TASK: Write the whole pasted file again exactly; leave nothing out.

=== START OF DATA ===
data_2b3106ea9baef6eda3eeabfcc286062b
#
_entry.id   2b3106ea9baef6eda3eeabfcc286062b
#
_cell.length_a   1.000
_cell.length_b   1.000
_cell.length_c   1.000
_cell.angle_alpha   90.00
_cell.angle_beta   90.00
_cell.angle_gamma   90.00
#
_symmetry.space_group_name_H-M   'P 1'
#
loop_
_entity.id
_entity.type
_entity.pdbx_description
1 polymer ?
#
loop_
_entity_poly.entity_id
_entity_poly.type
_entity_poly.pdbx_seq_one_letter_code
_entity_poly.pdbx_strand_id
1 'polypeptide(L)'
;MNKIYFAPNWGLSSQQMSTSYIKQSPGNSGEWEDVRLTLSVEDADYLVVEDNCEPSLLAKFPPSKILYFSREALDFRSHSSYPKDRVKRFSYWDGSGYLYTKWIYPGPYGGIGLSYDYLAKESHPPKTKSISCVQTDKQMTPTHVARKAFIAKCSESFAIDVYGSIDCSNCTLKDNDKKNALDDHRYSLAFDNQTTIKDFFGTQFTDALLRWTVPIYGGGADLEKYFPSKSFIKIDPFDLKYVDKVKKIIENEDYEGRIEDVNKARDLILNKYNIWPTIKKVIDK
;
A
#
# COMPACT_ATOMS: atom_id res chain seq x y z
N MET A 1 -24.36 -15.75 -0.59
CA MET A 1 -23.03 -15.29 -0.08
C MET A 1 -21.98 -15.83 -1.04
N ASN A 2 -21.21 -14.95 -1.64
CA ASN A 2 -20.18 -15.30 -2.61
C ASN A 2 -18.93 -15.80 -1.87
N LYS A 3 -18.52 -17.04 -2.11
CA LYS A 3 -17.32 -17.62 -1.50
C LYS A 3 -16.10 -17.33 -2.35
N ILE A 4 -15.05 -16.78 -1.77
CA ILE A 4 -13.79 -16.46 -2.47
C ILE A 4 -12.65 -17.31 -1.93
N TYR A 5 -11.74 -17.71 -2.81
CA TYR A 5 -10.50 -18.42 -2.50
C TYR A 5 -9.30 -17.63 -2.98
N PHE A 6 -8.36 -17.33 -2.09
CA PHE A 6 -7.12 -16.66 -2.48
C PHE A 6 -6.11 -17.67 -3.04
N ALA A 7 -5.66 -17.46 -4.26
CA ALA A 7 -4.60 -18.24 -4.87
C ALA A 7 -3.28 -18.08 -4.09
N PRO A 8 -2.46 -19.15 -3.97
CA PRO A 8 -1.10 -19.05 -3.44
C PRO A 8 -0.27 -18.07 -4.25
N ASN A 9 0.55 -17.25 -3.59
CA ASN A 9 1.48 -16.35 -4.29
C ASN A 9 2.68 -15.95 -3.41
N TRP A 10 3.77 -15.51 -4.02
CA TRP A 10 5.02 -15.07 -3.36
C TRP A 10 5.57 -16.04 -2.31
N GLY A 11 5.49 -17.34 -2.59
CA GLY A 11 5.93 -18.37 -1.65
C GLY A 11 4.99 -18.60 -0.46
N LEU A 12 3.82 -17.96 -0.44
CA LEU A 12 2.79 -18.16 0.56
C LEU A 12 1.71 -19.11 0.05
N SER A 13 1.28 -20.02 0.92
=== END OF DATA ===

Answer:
data_2b3106ea9baef6eda3eeabfcc286062b
#
_entry.id   2b3106ea9baef6eda3eeabfcc286062b
#
_cell.length_a   1.000
_cell.length_b   1.000
_cell.length_c   1.000
_cell.angle_alpha   90.00
_cell.angle_beta   90.00
_cell.angle_gamma   90.00
#
_symmetry.space_group_name_H-M   'P 1'
#
loop_
_entity.id
_entity.type
_entity.pdbx_description
1 polymer ?
#
loop_
_entity_poly.entity_id
_entity_poly.type
_entity_poly.pdbx_seq_one_letter_code
_entity_poly.pdbx_strand_id
1 'polypeptide(L)'
;MNKIYFAPNWGLSSQQMSTSYIKQSPGNSGEWEDVRLTLSVEDADYLVVEDNCEPSLLAKFPPSKILYFSREALDFRSHSSYPKDRVKRFSYWDGSGYLYTKWIYPGPYGGIGLSYDYLAKESHPPKTKSISCVQTDKQMTPTHVARKAFIAKCSESFAIDVYGSIDCSNCTLKDNDKKNALDDHRYSLAFDNQTTIKDFFGTQFTDALLRWTVPIYGGGADLEKYFPSKSFIKIDPFDLKYVDKVKKIIENEDYEGRIEDVNKARDLILNKYNIWPTIKKVIDK
;
A
#
# COMPACT_ATOMS: atom_id res chain seq x y z
N MET A 1 -24.36 -15.75 -0.59
CA MET A 1 -23.03 -15.29 -0.08
C MET A 1 -21.98 -15.83 -1.04
N ASN A 2 -21.21 -14.95 -1.64
CA ASN A 2 -20.18 -15.30 -2.61
C ASN A 2 -18.93 -15.80 -1.87
N LYS A 3 -18.52 -17.04 -2.11
CA LYS A 3 -17.32 -17.62 -1.50
C LYS A 3 -16.10 -17.33 -2.35
N ILE A 4 -15.05 -16.78 -1.77
CA ILE A 4 -13.79 -16.46 -2.47
C ILE A 4 -12.65 -17.31 -1.93
N TYR A 5 -11.74 -17.71 -2.81
CA TYR A 5 -10.50 -18.42 -2.50
C TYR A 5 -9.30 -17.63 -2.98
N PHE A 6 -8.36 -17.33 -2.09
CA PHE A 6 -7.12 -16.66 -2.48
C PHE A 6 -6.11 -17.67 -3.04
N ALA A 7 -5.66 -17.46 -4.26
CA ALA A 7 -4.60 -18.24 -4.87
C ALA A 7 -3.28 -18.08 -4.09
N PRO A 8 -2.46 -19.15 -3.97
CA PRO A 8 -1.10 -19.05 -3.44
C PRO A 8 -0.27 -18.07 -4.25
N ASN A 9 0.55 -17.25 -3.59
CA ASN A 9 1.48 -16.35 -4.29
C ASN A 9 2.68 -15.95 -3.41
N TRP A 10 3.77 -15.51 -4.02
CA TRP A 10 5.02 -15.07 -3.36
C TRP A 10 5.57 -16.04 -2.31
N GLY A 11 5.49 -17.34 -2.59
CA GLY A 11 5.93 -18.37 -1.65
C GLY A 11 4.99 -18.60 -0.46
N LEU A 12 3.82 -17.96 -0.44
CA LEU A 12 2.79 -18.16 0.56
C LEU A 12 1.71 -19.11 0.05
N SER A 13 1.28 -20.02 0.92